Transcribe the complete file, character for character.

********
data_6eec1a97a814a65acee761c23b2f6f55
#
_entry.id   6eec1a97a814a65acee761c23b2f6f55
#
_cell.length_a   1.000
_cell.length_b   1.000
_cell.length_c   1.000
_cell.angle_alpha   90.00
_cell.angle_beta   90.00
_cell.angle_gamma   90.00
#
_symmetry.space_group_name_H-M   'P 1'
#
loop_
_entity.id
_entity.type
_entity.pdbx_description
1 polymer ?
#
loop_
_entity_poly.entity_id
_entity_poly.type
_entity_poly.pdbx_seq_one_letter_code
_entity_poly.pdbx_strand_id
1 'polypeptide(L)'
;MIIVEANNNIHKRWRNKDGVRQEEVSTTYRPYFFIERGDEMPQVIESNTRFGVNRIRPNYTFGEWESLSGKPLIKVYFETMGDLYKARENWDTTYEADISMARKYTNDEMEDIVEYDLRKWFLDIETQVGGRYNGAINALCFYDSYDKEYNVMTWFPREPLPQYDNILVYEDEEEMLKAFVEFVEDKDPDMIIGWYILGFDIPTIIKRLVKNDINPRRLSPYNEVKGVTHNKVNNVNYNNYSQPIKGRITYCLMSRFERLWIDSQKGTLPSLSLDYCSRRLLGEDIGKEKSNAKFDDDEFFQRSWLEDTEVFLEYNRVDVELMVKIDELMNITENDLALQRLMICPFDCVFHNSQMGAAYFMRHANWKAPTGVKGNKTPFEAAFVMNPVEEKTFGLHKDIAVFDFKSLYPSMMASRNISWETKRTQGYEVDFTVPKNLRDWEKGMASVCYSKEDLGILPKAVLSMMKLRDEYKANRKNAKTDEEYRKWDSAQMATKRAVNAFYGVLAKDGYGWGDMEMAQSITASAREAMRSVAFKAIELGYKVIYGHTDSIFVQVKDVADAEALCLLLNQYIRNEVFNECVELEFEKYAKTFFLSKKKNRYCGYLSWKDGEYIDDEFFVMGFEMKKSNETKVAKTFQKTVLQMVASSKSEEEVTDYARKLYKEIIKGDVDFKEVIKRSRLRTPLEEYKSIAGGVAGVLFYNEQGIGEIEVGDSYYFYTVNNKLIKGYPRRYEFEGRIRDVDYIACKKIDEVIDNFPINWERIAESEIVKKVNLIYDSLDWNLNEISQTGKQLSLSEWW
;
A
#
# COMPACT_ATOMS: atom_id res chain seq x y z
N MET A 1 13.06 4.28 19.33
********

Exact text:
data_6eec1a97a814a65acee761c23b2f6f55
#
_entry.id   6eec1a97a814a65acee761c23b2f6f55
#
_cell.length_a   1.000
_cell.length_b   1.000
_cell.length_c   1.000
_cell.angle_alpha   90.00
_cell.angle_beta   90.00
_cell.angle_gamma   90.00
#
_symmetry.space_group_name_H-M   'P 1'
#
loop_
_entity.id
_entity.type
_entity.pdbx_description
1 polymer ?
#
loop_
_entity_poly.entity_id
_entity_poly.type
_entity_poly.pdbx_seq_one_letter_code
_entity_poly.pdbx_strand_id
1 'polypeptide(L)'
;MIIVEANNNIHKRWRNKDGVRQEEVSTTYRPYFFIERGDEMPQVIESNTRFGVNRIRPNYTFGEWESLSGKPLIKVYFETMGDLYKARENWDTTYEADISMARKYTNDEMEDIVEYDLRKWFLDIETQVGGRYNGAINALCFYDSYDKEYNVMTWFPREPLPQYDNILVYEDEEEMLKAFVEFVEDKDPDMIIGWYILGFDIPTIIKRLVKNDINPRRLSPYNEVKGVTHNKVNNVNYNNYSQPIKGRITYCLMSRFERLWIDSQKGTLPSLSLDYCSRRLLGEDIGKEKSNAKFDDDEFFQRSWLEDTEVFLEYNRVDVELMVKIDELMNITENDLALQRLMICPFDCVFHNSQMGAAYFMRHANWKAPTGVKGNKTPFEAAFVMNPVEEKTFGLHKDIAVFDFKSLYPSMMASRNISWETKRTQGYEVDFTVPKNLRDWEKGMASVCYSKEDLGILPKAVLSMMKLRDEYKANRKNAKTDEEYRKWDSAQMATKRAVNAFYGVLAKDGYGWGDMEMAQSITASAREAMRSVAFKAIELGYKVIYGHTDSIFVQVKDVADAEALCLLLNQYIRNEVFNECVELEFEKYAKTFFLSKKKNRYCGYLSWKDGEYIDDEFFVMGFEMKKSNETKVAKTFQKTVLQMVASSKSEEEVTDYARKLYKEIIKGDVDFKEVIKRSRLRTPLEEYKSIAGGVAGVLFYNEQGIGEIEVGDSYYFYTVNNKLIKGYPRRYEFEGRIRDVDYIACKKIDEVIDNFPINWERIAESEIVKKVNLIYDSLDWNLNEISQTGKQLSLSEWW
;
A
#
# COMPACT_ATOMS: atom_id res chain seq x y z
N MET A 1 13.06 4.28 19.33